An interview with James Hoffman, professor of language and literacy studies, on his collaboration with University of Texas San Antonio Professor of Literacy Education Misty Sailors and their longstanding partnership with educators in Mozambique.
In 2016, Misty and I became the primary literacy consultants on a seven-year project in Mozambique funded by the Canadian government. We work in collaboration with the Ministry of Education, CODE Canada, and Progresso (our local NGO).
This is our most recent and current project and is closest to what we do in our work at home as literacy teacher educators. We are working directly with teacher training colleges to improve the quality of teacher preparation for primary schools.
Initially, we focused on designing and gathering baseline data on current practices in teacher preparation. Our work has shifted to focus on work with teacher educators to promote the use of interactive/participatory methodologies that encourage active teaching and active learning in academic courses. Our long-term goal is that the next generation of elementary teachers use these interactive tools and strategies in their own classrooms.
Adapting methods to local context
For the last year, we’ve been engaged in a feasibility study of a mentoring partnership between a teacher training college and their annex elementary schools. Our approach is modeled on the methods we use currently at both UT Austin and UT San Antonio in our tutoring and mentoring.
We have adapted our methods to the local Mozambique context and are working to develop a model that can be used nationally. Throughout our time working in Africa, we have been intentional in conducting research with our colleagues that can inform the international community.
Respect for local expertise
We are careful in our work to respect and use local expertise. We are sometimes positioned as external experts who bring solutions to problems. We are not that. We work hard in building relationships to be supportive of local efforts, local expertise, and local problem-posing.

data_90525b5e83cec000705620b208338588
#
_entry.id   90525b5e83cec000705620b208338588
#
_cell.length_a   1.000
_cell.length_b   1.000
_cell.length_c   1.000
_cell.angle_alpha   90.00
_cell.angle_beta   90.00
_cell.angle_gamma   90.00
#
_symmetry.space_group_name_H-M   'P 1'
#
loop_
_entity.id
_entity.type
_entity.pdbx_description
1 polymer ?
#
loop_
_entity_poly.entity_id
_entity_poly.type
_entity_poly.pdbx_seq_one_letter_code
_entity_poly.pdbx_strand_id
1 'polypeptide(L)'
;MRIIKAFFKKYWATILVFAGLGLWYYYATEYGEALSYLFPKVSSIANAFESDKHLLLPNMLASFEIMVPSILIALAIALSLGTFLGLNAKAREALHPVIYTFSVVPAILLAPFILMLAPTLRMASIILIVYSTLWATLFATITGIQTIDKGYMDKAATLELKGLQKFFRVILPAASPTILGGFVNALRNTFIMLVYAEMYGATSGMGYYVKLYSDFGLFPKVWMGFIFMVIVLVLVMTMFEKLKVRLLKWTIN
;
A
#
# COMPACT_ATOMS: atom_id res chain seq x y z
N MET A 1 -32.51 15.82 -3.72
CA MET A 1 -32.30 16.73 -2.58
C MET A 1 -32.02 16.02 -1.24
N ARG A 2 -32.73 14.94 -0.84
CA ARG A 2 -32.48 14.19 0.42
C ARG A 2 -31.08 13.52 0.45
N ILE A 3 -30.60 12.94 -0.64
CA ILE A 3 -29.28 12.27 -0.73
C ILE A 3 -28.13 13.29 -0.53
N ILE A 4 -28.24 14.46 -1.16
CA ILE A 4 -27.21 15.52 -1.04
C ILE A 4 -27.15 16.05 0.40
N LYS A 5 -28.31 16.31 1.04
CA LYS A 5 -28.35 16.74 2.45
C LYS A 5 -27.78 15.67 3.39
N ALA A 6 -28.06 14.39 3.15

We work as partners. We worry a great deal that much of international development work comes from a very different model where grand solutions are imported by outside experts to solve problems identified by these same outsiders.
Mostly, these grand solutions are simplistic, wrong, and deflect attention away from the powerful work that is being done by locals. Post-colonial oppression thrives in the form of international aid efforts.
James Hoffman directs the undergraduate reading specialization program in the Department of Curriculum and Instruction at the University of Texas at Austin and teaches graduate courses focused on literacy research. He is a professor of Language and Literacy Studies.
For more than 15 years, he has conducted research and development work in Africa with Misty Sailors, professor of literacy education in the Department of Interdisciplinary Learning and Teaching at University of Texas at San Antonio. Their work has taken them to several nations where they have collaborated with local experts and communities to improve literacy instruction in the primary grades.